By Mindy McIntosh-Shetter
As I sit in my backyard enjoying my green tea I take stock of my space.
I have my vegetable garden, my kitchen garden, my orchard, my historical garden, and a grazing area for my rabbit Rufus.
What more could I want?If I wanted more where could I put it?
My garden grows on 1/5 of an acre and while container gardening was an option I still had the problem where to put them.
Last Saturday I went to a talk put on by my local chapter of Master Gardeners that helped me think outside the box. Vertical gardening for apartments, balconies, and anyone who had run out of space like me was the topic. This was not the “vertical gardening concept” purposed by Mr. Dickson Despommier but instead dealt with rooftop gardens and living walls. I was fascinated by this concept especially living walls.
This was something I could do without changing the whole structure of my roof for a rooftop garden. This series of blogs will center on vertical gardening techniques that can be used by the ordinary gardener whether you are an apartment dweller or homeowner. So put your thinking cap on, go outside your gardening comfort zone, and try some of these techniques. You have nowhere to go but up.
How to Plant a Garden Pouch
These bags are inexpensive, easy to plant, and can be hung anywhere. The only limit to what can be planted in a garden bag is what will grow in your area. Below is a list of materials you will need to plant a garden bag.
- 1 Garden Pouch
- Lightweight soil conducive to your plants’ needs. Examples of the type of soil are potting soil mixed with coco fibers.
- Plants with similar growth requirements
- An area to lay your bag flat
- Irrigation system optional
1. There exist 2 schools of thought when it comes to how to plant a garden pouch. One is to open your garden pouch and fill with soil to the first “X” set of “Xs.” The second school of thought is to fill the whole bag within 1” inch from the top.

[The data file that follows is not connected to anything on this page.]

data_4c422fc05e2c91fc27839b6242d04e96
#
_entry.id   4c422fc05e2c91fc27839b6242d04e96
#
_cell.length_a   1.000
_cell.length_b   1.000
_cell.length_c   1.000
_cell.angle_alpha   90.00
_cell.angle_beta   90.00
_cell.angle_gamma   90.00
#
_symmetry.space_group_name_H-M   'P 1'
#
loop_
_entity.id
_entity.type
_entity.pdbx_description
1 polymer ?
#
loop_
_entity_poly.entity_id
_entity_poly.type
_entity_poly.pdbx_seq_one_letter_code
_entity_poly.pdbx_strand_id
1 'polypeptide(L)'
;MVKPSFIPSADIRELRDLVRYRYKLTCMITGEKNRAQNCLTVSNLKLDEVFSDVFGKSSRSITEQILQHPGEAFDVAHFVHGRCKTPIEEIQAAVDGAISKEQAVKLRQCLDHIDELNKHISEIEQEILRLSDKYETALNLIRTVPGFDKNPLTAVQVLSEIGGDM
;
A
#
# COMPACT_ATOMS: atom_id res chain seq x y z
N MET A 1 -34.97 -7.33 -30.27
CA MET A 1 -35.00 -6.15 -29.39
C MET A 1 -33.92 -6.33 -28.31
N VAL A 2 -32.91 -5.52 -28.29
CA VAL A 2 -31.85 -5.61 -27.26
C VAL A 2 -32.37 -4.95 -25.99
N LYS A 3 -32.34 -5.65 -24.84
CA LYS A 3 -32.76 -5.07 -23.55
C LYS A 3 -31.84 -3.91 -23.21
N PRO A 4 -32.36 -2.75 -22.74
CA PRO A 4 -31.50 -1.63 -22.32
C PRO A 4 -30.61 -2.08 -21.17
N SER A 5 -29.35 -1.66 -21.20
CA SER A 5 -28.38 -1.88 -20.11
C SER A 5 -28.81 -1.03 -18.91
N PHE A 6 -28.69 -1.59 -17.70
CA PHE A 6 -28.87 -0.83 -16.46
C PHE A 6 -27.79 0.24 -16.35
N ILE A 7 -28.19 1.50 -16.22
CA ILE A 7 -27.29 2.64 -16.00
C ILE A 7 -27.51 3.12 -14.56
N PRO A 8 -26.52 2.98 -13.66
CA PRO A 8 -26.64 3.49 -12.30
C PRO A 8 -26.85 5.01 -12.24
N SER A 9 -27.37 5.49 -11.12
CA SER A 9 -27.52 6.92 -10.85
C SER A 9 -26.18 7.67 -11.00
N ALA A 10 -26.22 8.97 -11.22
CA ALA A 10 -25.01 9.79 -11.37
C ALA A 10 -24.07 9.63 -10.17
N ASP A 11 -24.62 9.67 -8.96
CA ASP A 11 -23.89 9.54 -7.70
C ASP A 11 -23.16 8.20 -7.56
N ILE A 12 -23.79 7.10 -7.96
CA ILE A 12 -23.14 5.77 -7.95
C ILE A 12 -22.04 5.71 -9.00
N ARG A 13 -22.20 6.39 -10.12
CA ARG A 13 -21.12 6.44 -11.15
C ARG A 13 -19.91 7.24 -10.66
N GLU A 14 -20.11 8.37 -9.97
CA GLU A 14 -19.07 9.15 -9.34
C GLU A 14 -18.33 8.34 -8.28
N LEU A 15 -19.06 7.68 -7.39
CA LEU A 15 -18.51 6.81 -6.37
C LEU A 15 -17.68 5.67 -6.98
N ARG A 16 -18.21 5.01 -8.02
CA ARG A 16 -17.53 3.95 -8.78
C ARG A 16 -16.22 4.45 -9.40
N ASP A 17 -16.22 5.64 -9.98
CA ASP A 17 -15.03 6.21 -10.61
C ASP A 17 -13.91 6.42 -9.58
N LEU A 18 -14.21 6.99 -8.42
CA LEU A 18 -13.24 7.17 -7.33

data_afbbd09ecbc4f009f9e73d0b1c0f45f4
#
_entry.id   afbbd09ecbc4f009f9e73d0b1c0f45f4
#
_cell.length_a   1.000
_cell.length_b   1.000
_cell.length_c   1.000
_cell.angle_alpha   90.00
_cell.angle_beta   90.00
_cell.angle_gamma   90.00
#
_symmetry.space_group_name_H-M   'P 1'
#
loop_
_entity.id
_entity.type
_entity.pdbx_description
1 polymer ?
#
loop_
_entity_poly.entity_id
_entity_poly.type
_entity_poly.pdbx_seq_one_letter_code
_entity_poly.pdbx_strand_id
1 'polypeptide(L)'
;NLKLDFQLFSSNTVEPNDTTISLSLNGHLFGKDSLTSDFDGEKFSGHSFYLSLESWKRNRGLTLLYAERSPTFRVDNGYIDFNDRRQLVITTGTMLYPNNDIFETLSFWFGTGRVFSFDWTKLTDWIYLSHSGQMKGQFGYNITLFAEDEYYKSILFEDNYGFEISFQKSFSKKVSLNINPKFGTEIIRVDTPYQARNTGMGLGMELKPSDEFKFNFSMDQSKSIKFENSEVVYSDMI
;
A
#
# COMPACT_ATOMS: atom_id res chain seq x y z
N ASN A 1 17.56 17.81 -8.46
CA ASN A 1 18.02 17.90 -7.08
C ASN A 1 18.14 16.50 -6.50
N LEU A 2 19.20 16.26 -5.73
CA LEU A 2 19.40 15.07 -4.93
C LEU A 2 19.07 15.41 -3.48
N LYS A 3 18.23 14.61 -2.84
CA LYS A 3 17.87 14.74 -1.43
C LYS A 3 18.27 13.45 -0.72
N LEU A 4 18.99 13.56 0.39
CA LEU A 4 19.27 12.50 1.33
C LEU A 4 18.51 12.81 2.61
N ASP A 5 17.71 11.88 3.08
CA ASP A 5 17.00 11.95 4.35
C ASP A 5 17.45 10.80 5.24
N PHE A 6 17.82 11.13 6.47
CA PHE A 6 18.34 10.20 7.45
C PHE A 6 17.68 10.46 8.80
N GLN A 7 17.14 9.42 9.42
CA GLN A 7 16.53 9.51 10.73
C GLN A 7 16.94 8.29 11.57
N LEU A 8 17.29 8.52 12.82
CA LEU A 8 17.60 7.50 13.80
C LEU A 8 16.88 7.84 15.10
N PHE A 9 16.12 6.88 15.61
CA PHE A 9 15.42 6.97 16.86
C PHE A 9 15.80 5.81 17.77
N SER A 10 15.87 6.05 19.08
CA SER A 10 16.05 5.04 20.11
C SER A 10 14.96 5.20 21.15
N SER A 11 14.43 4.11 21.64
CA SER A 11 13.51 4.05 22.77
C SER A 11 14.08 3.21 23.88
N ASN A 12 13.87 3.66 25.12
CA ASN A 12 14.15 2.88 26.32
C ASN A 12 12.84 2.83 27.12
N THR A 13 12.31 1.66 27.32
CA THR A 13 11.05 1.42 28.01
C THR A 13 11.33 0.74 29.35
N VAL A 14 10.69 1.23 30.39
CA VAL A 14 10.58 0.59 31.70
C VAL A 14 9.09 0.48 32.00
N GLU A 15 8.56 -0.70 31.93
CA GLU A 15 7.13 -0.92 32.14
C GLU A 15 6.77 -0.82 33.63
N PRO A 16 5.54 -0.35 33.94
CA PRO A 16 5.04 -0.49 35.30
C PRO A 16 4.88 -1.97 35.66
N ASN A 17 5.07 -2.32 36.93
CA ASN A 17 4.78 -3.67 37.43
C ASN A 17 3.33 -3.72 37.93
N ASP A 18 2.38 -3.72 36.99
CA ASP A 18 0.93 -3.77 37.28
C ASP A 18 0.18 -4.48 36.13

2. Depending on which school of thought you follow as far as filling your pouch will determine which step you take next.
- A. If you filled your pouch to the first set of “Xs” make sure it is upright and gently pull your plants through theÂ “X.” This is easier than trying to push the root ball through. Continue this process until all “Xs” are filled.
- B. If you filled the pouch with soil simply lay the pouch down on its side with “Xs” up. Then open “Xs” and plant your plants.
3. Once all “Xs” are full it is time to water your pouch. This can be done by simply laying the pouch on its side and watering gently in or one can place pouch in a bucket of shallow water and let the process of wicking water into the pouch. This last approach takes time and after the pouch has taken up water the pouch will have to be laid down so that plants can take hold.
4. The top of the pouch can be planted once plants have started to fill in. Also this the time that an irrigation system can be added. A simple one I have used for years is an IV bag with tubing. This bag is attached to the back of the garden pouch with the line going into the pouch. This homemade irrigation system provides a slow, even flow of water that prevents soil loss due to a flow that is too hard.
5. These garden pouches are then ready to be hung on walls, fence posts, sides of buildings, really anywhere you have vertical space.
Until we talk again remember, the sky is blue, the ground is brown, everything is full just look around, the need to grow will take us high, just remember aim for the sky.